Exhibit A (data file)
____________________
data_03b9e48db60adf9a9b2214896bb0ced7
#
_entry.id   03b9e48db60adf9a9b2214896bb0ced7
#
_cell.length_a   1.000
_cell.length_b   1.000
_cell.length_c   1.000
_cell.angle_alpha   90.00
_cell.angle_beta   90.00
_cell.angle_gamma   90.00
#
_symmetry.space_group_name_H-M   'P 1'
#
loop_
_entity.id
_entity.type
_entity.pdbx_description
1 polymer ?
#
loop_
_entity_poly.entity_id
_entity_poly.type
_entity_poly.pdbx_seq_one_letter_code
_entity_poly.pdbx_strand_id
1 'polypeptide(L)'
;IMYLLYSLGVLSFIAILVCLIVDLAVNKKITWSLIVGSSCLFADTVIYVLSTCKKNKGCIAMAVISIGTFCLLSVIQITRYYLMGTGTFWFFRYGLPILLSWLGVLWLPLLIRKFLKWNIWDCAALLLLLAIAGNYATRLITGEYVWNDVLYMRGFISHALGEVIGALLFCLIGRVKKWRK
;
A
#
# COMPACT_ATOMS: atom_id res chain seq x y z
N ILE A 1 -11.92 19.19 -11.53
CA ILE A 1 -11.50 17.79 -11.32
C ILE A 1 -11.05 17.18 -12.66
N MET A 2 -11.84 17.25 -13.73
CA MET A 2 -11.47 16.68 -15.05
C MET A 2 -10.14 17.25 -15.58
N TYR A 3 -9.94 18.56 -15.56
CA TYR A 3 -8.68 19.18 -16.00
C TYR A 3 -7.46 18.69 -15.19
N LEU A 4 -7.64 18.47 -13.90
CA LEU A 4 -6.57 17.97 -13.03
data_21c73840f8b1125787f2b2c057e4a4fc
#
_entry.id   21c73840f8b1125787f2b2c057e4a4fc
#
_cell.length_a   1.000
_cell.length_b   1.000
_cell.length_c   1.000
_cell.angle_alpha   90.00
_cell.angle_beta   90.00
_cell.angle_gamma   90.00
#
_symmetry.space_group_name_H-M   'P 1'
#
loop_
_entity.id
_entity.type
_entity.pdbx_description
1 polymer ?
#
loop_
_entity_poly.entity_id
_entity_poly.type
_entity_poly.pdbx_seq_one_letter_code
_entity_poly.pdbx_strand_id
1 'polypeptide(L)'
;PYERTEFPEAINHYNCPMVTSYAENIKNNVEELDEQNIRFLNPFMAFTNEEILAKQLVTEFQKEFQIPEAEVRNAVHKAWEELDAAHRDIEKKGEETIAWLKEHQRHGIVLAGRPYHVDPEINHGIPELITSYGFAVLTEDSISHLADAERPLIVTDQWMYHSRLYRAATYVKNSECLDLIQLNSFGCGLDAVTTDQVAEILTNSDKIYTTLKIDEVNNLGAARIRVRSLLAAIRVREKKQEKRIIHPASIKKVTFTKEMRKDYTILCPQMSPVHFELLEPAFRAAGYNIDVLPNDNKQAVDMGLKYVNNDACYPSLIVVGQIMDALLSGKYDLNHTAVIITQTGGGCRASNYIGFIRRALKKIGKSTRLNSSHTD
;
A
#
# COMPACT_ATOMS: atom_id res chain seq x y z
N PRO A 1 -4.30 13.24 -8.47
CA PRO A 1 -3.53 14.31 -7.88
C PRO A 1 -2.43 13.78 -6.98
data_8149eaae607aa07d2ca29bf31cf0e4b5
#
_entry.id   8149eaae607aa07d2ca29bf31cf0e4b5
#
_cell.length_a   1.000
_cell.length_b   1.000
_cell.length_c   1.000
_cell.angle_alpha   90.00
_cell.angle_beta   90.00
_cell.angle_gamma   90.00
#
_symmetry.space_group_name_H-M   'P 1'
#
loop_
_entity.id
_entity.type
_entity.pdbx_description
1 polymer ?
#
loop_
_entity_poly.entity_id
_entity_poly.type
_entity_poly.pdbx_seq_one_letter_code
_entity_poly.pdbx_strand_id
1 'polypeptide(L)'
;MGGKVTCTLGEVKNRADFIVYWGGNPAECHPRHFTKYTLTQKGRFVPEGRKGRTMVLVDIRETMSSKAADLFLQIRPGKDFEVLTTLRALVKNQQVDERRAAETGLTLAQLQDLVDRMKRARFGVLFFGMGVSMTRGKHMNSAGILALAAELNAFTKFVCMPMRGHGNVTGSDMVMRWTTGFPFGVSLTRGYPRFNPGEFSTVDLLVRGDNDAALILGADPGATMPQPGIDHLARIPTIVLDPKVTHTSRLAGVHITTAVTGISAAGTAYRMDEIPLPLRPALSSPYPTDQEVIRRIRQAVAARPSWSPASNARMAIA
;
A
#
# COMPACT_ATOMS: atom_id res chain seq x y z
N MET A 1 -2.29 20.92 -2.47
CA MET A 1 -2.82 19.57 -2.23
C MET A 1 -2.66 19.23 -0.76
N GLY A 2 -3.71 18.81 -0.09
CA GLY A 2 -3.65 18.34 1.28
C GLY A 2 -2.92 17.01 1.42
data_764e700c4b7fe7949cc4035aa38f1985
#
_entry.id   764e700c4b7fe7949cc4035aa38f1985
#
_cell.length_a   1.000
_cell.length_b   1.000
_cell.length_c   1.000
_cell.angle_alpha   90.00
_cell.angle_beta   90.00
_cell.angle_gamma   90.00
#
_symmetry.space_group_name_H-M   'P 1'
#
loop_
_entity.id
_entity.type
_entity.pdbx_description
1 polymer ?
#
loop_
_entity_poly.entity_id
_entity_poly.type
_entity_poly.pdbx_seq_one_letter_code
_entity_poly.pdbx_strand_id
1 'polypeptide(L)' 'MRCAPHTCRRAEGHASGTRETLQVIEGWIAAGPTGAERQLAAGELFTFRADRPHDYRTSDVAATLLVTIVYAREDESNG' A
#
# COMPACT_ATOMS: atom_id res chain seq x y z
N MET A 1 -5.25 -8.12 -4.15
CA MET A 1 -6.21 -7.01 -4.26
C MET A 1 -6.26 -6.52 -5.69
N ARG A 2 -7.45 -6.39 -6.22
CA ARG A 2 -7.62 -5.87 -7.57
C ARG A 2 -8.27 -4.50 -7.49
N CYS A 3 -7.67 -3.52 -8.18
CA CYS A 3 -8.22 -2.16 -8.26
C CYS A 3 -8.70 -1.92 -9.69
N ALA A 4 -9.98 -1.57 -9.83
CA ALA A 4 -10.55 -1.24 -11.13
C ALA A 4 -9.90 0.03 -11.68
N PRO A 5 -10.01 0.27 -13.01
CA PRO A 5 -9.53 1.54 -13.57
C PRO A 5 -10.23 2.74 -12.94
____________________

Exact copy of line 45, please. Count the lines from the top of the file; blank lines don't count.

#